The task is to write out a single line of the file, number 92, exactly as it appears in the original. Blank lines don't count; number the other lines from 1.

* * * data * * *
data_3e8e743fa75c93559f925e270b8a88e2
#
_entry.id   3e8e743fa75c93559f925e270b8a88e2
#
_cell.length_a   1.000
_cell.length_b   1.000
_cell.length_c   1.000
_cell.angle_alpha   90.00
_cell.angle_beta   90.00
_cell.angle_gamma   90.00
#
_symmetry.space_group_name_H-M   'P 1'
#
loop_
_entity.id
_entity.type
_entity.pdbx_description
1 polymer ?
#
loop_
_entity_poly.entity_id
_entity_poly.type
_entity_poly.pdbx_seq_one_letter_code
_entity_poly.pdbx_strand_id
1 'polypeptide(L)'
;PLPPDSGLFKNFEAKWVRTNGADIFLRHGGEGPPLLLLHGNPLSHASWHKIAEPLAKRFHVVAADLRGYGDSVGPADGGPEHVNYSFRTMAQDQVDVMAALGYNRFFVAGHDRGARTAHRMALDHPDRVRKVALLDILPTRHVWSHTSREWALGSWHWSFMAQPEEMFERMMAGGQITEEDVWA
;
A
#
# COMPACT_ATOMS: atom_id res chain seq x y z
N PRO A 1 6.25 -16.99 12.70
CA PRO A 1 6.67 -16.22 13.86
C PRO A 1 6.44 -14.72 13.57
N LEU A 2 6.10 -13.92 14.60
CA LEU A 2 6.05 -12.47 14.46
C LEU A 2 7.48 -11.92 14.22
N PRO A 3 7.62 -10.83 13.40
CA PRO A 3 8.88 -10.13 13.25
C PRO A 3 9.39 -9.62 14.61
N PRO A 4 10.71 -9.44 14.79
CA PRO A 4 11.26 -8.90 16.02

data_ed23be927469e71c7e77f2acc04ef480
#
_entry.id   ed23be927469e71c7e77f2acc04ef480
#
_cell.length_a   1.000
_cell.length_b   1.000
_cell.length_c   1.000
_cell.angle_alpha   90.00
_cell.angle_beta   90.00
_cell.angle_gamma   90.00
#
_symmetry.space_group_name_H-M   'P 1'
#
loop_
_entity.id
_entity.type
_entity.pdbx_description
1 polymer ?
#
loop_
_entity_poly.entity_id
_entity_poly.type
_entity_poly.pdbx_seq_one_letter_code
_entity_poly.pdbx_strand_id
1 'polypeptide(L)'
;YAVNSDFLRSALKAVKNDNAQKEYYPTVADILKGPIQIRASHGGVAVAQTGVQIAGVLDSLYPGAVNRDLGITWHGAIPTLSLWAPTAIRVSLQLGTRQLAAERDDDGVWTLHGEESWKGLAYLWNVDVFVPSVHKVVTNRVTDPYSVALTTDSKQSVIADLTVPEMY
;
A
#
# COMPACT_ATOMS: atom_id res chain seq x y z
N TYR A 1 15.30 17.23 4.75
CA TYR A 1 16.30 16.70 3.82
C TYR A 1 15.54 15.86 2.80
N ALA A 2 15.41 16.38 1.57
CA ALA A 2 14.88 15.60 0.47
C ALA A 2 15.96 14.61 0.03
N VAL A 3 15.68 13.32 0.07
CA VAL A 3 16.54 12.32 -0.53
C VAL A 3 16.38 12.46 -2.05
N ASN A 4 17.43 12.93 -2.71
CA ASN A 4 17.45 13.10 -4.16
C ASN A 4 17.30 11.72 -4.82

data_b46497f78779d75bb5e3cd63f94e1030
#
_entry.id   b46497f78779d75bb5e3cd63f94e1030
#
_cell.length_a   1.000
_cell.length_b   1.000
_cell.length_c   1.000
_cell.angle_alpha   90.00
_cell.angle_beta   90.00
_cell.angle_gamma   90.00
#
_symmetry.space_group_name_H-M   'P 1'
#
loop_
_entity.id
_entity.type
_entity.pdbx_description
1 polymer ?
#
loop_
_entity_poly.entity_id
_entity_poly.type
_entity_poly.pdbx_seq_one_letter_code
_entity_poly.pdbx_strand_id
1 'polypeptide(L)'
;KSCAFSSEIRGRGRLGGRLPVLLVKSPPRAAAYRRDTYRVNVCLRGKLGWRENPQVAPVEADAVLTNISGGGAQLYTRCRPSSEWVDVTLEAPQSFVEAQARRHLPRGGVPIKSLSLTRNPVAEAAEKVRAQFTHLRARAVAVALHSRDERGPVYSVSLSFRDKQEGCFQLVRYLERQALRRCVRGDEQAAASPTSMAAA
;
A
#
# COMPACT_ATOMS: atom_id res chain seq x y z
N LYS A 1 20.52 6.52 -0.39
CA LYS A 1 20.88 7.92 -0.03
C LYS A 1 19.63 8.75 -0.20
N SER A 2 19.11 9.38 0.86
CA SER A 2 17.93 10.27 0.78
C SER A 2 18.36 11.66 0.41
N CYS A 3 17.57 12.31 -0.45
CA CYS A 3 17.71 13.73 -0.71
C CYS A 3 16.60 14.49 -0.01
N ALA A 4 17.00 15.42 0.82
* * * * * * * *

_cell.angle_beta   90.00